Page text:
Modified 10-Sep-10
Created 10-Sep-10
11 photos

Bill Hodges Gallery is proud to present Un-Interrupted, a joint exhibition of arresting and evocative artworks by Erica Schreiner and Sol Kjøk. Harnessing such diverse mediums as video and drawing, Schreiner and Kjøk come together within the show to present distinct representations, documentations and deliberate re-imaginings of femininity’s place within society. Connoting the empowerment associated with uncensored speech, the exhibition title additionally addresses the artists’ determination to find balance and expression despite the difficulties and setbacks faced by women in contemporary society.
Issues of self-representation and body are prominent within both artists’ work. As an undeniable signifier of gender difference, as well as, a potent carrier of iconographic eaning, the female body becomes a necessary vehicle for the assertion and communication of feminine identity. Within their work, both Schreiner and Kjøk strive to recontextualize the feminine image, thereby creating new and surprising identities and roles for their female protagonists.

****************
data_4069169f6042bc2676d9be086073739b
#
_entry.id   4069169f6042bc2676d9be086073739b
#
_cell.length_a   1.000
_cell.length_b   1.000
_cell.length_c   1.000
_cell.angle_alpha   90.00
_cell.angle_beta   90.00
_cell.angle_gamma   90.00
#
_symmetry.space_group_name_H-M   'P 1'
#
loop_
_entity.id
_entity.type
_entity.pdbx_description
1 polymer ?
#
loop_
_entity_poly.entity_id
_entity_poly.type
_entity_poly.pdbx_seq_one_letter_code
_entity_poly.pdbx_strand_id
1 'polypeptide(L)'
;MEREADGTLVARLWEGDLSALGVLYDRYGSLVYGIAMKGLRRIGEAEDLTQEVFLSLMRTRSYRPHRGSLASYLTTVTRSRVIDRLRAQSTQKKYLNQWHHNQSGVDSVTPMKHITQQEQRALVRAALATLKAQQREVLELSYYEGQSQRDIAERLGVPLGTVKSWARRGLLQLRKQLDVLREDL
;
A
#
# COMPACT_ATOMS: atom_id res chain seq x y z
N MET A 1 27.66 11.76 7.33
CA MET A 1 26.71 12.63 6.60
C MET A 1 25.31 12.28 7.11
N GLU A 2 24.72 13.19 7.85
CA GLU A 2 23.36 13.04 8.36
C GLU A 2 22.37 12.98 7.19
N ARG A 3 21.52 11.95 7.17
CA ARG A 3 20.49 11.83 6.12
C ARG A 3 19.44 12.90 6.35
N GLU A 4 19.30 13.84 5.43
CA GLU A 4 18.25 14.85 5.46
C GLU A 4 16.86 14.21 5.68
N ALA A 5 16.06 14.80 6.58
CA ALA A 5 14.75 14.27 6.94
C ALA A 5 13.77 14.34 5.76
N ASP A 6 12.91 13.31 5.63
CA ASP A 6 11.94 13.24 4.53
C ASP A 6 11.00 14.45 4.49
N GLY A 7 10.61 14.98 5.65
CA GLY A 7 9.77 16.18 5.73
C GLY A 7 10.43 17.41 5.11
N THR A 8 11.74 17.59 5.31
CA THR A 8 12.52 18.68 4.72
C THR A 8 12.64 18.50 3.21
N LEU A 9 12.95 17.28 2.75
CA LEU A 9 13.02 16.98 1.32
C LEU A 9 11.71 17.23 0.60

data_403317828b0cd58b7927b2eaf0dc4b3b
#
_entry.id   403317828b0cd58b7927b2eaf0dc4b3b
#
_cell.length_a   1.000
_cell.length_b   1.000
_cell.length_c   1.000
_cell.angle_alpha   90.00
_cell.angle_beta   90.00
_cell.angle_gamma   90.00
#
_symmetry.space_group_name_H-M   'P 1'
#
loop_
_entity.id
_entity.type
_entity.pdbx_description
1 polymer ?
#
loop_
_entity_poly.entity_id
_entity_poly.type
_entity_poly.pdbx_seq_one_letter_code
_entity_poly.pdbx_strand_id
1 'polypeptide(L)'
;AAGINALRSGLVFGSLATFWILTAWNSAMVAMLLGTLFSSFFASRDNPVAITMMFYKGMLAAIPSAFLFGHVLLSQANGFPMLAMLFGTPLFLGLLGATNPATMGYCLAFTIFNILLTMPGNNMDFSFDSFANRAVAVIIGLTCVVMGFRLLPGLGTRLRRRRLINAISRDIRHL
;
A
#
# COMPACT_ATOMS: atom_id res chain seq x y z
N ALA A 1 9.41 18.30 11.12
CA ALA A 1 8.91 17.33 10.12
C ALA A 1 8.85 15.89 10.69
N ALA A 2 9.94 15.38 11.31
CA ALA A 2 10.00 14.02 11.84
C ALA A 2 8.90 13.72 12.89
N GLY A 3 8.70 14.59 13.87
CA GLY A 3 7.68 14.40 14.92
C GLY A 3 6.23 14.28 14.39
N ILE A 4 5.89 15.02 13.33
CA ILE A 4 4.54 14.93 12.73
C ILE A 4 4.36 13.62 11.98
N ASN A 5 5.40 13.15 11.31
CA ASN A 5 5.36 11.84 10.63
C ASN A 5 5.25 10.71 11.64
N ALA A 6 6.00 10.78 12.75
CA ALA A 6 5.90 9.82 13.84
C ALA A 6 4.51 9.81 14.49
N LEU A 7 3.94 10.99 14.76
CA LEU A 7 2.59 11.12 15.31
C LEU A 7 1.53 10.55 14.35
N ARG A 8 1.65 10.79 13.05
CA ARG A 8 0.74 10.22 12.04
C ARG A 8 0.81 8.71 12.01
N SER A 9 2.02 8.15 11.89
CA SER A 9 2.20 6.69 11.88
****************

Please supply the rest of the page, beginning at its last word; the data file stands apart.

Sensual, meticulous and dream-like, Schreiner’s videos articulate feminine identity through a playful manipulation of stereotypically female behaviors, activities and modes of communication. A major trope within Schreiner’s videos is the apparent dichotomy between body and language, or textuality and sensuality. Just as Paper Cup replaces the meter of a telephone conversation with the tasting of chocolate and mashing of flowers, a strange, heavy and opulent tactility characterizes the communicative actions in many of Schreiner’s videos.
Such a somatically based method of communication is relentlessly gendered. Not only is Schreiner frequently imaged in interaction with the feminine symbols of fruit and flowers, but she also depicts the feminine cliché through the use of precise settings and alluring costumes. Throughout her videos, however, Schreiner is simultaneously pictured in aggressive, absurd and often repulsive acts of smashing, smearing and eating. In this way, Schreiner reclaims the tactile and “feminine” form of expression as a means to expose the inner contradictions, falsities and shortcomings of the female stereotype

Sept 9-30, 2010